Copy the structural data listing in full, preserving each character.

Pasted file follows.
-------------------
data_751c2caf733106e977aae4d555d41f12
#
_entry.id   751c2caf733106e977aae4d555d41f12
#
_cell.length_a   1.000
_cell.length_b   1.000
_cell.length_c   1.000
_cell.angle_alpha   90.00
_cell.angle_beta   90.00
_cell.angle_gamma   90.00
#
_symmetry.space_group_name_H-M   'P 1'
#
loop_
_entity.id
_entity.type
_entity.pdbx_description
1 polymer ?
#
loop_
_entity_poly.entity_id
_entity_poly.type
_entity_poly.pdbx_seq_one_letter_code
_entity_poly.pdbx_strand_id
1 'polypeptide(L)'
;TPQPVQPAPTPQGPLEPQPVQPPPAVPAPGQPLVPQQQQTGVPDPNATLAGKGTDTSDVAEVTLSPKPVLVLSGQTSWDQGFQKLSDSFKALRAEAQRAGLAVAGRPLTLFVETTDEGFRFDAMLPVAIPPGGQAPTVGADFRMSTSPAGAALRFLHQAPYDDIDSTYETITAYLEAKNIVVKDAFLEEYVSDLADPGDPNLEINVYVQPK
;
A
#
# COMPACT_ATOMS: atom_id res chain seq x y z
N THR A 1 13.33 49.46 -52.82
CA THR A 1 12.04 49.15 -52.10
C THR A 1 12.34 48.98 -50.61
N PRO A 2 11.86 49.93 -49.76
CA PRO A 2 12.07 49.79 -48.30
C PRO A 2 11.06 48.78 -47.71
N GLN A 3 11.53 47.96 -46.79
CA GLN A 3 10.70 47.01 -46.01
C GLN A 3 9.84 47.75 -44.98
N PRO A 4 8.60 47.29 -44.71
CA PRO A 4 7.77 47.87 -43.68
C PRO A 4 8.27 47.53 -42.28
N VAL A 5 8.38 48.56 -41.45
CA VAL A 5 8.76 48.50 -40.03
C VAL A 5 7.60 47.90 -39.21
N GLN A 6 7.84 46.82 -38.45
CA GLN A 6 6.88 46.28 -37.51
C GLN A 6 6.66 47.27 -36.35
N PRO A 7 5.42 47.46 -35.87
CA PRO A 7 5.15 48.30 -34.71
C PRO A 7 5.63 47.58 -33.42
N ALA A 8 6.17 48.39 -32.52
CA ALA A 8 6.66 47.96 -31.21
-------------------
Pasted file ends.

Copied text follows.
data_751c2caf733106e977aae4d555d41f12
#
_entry.id   751c2caf733106e977aae4d555d41f12
#
_cell.length_a   1.000
_cell.length_b   1.000
_cell.length_c   1.000
_cell.angle_alpha   90.00
_cell.angle_beta   90.00
_cell.angle_gamma   90.00
#
_symmetry.space_group_name_H-M   'P 1'
#
loop_
_entity.id
_entity.type
_entity.pdbx_description
1 polymer ?
#
loop_
_entity_poly.entity_id
_entity_poly.type
_entity_poly.pdbx_seq_one_letter_code
_entity_poly.pdbx_strand_id
1 'polypeptide(L)'
;TPQPVQPAPTPQGPLEPQPVQPPPAVPAPGQPLVPQQQQTGVPDPNATLAGKGTDTSDVAEVTLSPKPVLVLSGQTSWDQGFQKLSDSFKALRAEAQRAGLAVAGRPLTLFVETTDEGFRFDAMLPVAIPPGGQAPTVGADFRMSTSPAGAALRFLHQAPYDDIDSTYETITAYLEAKNIVVKDAFLEEYVSDLADPGDPNLEINVYVQPK
;
A
#
# COMPACT_ATOMS: atom_id res chain seq x y z
N THR A 1 13.33 49.46 -52.82
CA THR A 1 12.04 49.15 -52.10
C THR A 1 12.34 48.98 -50.61
N PRO A 2 11.86 49.93 -49.76
CA PRO A 2 12.07 49.79 -48.30
C PRO A 2 11.06 48.78 -47.71
N GLN A 3 11.53 47.96 -46.79
CA GLN A 3 10.70 47.01 -46.01
C GLN A 3 9.84 47.75 -44.98
N PRO A 4 8.60 47.29 -44.71
CA PRO A 4 7.77 47.87 -43.68
C PRO A 4 8.27 47.53 -42.28
N VAL A 5 8.38 48.56 -41.45
CA VAL A 5 8.76 48.50 -40.03
C VAL A 5 7.60 47.90 -39.21
N GLN A 6 7.84 46.82 -38.45
CA GLN A 6 6.88 46.28 -37.51
C GLN A 6 6.66 47.27 -36.35
N PRO A 7 5.42 47.46 -35.87
CA PRO A 7 5.15 48.30 -34.71
C PRO A 7 5.63 47.58 -33.42
N ALA A 8 6.17 48.39 -32.52
CA ALA A 8 6.66 47.96 -31.21